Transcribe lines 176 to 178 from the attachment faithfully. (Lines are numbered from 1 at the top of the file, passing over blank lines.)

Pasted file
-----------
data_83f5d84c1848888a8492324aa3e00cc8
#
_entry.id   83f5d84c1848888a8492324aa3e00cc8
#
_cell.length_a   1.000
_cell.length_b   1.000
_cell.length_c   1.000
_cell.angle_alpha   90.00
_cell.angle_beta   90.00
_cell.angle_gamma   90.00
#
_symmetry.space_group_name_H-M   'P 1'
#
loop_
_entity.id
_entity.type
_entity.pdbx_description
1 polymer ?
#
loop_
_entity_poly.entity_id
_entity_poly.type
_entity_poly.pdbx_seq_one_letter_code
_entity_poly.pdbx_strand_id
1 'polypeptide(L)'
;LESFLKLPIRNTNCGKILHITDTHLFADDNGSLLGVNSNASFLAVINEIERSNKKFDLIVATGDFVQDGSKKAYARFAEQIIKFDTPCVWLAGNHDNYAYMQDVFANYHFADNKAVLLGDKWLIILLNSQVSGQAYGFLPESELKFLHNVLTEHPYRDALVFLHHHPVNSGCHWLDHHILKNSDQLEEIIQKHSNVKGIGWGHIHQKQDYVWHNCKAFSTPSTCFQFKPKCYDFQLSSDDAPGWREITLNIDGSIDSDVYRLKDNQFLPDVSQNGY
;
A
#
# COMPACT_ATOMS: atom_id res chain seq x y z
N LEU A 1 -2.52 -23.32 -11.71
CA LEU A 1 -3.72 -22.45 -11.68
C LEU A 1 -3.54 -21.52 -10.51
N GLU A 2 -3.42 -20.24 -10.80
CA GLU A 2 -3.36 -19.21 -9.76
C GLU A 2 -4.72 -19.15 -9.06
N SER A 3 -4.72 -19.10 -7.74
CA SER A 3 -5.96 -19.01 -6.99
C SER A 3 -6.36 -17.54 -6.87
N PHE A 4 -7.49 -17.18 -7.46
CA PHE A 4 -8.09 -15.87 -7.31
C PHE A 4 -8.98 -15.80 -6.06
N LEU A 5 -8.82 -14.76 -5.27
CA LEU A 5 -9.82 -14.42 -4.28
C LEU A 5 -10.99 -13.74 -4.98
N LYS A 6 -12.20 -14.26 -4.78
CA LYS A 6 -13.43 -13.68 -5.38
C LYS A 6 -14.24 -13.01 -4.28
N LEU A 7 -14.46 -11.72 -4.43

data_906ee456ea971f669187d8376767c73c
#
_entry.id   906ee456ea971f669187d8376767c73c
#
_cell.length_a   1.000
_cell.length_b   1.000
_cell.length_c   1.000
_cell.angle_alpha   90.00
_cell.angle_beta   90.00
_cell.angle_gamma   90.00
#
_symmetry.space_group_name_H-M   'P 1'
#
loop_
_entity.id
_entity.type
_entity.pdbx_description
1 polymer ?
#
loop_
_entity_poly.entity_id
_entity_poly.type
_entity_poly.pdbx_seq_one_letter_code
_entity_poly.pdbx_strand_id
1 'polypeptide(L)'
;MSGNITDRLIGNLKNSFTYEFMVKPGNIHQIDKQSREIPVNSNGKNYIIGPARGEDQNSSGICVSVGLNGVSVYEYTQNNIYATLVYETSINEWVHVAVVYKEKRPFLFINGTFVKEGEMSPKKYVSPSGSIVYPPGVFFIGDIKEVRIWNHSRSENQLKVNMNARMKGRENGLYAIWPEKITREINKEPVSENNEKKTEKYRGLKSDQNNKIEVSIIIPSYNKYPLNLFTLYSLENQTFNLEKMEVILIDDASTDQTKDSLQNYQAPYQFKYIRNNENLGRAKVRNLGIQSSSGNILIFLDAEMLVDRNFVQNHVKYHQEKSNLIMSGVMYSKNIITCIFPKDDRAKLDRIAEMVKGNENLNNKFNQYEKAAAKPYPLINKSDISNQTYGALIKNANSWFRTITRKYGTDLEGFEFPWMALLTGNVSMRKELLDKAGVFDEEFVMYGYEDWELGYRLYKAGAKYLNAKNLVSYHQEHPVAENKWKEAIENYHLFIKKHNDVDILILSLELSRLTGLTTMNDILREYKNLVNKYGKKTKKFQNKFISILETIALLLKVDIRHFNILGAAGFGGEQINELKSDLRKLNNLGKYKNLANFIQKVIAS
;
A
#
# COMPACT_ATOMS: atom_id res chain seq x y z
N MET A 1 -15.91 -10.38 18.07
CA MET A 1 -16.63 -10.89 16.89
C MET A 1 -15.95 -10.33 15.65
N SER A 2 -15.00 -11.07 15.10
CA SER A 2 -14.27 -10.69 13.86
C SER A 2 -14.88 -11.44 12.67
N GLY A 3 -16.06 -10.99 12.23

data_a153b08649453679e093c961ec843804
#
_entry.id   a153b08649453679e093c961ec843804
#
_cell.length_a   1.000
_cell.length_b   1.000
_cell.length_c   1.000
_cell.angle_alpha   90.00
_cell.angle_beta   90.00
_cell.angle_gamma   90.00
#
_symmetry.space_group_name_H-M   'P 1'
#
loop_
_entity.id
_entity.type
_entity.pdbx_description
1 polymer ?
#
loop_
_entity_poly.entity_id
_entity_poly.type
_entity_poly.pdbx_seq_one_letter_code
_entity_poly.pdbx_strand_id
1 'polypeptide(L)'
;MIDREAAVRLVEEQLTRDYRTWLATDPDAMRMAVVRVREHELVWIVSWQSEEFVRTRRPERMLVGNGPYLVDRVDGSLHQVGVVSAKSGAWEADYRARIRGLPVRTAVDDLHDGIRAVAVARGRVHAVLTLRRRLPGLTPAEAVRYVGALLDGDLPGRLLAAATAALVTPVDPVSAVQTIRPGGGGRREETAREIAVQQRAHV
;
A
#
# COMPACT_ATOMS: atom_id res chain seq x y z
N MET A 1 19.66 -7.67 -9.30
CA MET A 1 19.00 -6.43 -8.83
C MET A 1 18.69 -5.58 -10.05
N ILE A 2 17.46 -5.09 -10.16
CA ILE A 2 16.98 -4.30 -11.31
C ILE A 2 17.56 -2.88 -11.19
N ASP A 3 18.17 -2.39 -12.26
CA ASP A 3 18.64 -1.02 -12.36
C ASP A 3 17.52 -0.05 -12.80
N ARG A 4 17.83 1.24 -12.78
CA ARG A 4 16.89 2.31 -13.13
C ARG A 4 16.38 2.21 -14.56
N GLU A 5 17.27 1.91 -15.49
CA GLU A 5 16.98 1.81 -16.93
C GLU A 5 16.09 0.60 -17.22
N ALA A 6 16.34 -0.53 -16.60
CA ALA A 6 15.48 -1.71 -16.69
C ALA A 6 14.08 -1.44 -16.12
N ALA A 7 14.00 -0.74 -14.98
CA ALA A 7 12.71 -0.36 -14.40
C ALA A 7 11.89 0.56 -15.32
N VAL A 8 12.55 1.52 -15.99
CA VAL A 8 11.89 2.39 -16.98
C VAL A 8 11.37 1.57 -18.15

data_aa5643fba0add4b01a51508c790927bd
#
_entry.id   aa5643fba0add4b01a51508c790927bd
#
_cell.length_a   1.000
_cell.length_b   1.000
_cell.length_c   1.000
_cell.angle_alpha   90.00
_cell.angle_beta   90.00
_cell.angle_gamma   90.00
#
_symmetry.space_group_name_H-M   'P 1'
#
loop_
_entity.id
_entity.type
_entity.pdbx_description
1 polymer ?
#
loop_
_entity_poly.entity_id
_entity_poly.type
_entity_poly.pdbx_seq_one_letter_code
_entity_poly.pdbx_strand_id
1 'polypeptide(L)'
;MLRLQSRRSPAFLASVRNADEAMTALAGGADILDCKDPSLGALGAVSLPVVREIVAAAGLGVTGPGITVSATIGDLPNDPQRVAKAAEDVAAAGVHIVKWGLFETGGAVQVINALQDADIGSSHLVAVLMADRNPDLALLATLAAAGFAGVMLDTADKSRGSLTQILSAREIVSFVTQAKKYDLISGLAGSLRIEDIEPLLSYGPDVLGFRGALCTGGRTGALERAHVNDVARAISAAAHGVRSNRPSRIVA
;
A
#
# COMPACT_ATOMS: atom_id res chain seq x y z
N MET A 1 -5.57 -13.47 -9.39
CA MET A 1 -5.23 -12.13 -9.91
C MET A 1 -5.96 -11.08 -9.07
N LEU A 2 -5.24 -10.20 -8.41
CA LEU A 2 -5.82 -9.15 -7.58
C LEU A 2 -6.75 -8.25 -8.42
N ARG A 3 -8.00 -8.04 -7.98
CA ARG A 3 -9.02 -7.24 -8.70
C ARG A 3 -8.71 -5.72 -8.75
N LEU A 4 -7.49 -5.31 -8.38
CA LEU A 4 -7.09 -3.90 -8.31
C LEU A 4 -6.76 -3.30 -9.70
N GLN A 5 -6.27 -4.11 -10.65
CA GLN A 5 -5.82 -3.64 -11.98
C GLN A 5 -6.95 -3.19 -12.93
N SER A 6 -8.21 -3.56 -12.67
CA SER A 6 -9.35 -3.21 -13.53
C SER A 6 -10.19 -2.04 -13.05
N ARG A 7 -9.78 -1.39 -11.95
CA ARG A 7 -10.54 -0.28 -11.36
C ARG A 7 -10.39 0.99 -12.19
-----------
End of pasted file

C LEU A 2 -6.75 -8.25 -8.42
N ARG A 3 -8.00 -8.04 -7.98
CA ARG A 3 -9.02 -7.24 -8.70